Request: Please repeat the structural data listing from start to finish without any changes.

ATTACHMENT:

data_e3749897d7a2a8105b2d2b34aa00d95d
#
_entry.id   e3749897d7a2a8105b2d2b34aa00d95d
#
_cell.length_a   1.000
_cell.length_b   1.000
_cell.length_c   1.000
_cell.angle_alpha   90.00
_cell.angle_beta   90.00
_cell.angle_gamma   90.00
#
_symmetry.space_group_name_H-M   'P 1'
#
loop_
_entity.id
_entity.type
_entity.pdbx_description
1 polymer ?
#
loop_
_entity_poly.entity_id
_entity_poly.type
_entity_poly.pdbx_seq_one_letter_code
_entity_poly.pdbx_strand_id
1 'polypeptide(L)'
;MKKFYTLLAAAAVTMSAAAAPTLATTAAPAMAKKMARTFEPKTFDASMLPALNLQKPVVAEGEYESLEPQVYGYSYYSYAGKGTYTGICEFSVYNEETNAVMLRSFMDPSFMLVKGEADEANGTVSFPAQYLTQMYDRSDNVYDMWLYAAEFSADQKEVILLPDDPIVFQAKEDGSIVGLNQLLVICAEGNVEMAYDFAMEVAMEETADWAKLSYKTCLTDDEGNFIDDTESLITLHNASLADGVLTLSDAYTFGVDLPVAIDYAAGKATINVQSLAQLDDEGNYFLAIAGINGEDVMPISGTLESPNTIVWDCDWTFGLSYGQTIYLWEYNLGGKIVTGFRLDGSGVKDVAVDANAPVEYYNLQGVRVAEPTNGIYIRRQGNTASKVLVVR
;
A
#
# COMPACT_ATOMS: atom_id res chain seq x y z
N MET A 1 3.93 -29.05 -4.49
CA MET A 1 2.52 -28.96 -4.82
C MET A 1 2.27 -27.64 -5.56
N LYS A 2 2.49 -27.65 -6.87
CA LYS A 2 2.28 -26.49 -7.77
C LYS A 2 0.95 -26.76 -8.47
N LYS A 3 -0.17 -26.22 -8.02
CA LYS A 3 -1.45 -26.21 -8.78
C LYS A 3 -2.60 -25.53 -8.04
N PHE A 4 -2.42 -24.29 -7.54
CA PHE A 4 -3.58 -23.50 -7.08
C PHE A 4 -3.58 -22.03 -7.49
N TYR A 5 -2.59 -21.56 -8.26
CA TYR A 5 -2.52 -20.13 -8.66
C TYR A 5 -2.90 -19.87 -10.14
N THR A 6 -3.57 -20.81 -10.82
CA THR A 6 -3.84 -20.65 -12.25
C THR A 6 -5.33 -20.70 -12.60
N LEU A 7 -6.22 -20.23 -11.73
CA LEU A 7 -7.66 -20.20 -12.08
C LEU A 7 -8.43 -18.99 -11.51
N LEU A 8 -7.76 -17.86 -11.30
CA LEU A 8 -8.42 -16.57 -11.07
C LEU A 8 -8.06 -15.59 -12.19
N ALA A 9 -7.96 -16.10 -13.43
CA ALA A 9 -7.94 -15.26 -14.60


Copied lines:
data_e3749897d7a2a8105b2d2b34aa00d95d
#
_entry.id   e3749897d7a2a8105b2d2b34aa00d95d
#
_cell.length_a   1.000
_cell.length_b   1.000
_cell.length_c   1.000
_cell.angle_alpha   90.00
_cell.angle_beta   90.00
_cell.angle_gamma   90.00
#
_symmetry.space_group_name_H-M   'P 1'
#
loop_
_entity.id
_entity.type
_entity.pdbx_description
1 polymer ?
#
loop_
_entity_poly.entity_id
_entity_poly.type
_entity_poly.pdbx_seq_one_letter_code
_entity_poly.pdbx_strand_id
1 'polypeptide(L)'
;MKKFYTLLAAAAVTMSAAAAPTLATTAAPAMAKKMARTFEPKTFDASMLPALNLQKPVVAEGEYESLEPQVYGYSYYSYAGKGTYTGICEFSVYNEETNAVMLRSFMDPSFMLVKGEADEANGTVSFPAQYLTQMYDRSDNVYDMWLYAAEFSADQKEVILLPDDPIVFQAKEDGSIVGLNQLLVICAEGNVEMAYDFAMEVAMEETADWAKLSYKTCLTDDEGNFIDDTESLITLHNASLADGVLTLSDAYTFGVDLPVAIDYAAGKATINVQSLAQLDDEGNYFLAIAGINGEDVMPISGTLESPNTIVWDCDWTFGLSYGQTIYLWEYNLGGKIVTGFRLDGSGVKDVAVDANAPVEYYNLQGVRVAEPTNGIYIRRQGNTASKVLVVR
;
A
#
# COMPACT_ATOMS: atom_id res chain seq x y z
N MET A 1 3.93 -29.05 -4.49
CA MET A 1 2.52 -28.96 -4.82
C MET A 1 2.27 -27.64 -5.56
N LYS A 2 2.49 -27.65 -6.87
CA LYS A 2 2.28 -26.49 -7.77
C LYS A 2 0.95 -26.76 -8.47
N LYS A 3 -0.17 -26.22 -8.02
CA LYS A 3 -1.45 -26.21 -8.78
C LYS A 3 -2.60 -25.53 -8.04
N PHE A 4 -2.42 -24.29 -7.54
CA PHE A 4 -3.58 -23.50 -7.08
C PHE A 4 -3.58 -22.03 -7.49
N TYR A 5 -2.59 -21.56 -8.26
CA TYR A 5 -2.52 -20.13 -8.66
C TYR A 5 -2.90 -19.87 -10.14
N THR A 6 -3.57 -20.81 -10.82
CA THR A 6 -3.84 -20.65 -12.25
C THR A 6 -5.33 -20.70 -12.60
N LEU A 7 -6.22 -20.23 -11.73
CA LEU A 7 -7.66 -20.20 -12.08
C LEU A 7 -8.43 -18.99 -11.51
N LEU A 8 -7.76 -17.86 -11.30
CA LEU A 8 -8.42 -16.57 -11.07
C LEU A 8 -8.06 -15.59 -12.19
N ALA A 9 -7.96 -16.10 -13.43
CA ALA A 9 -7.94 -15.26 -14.60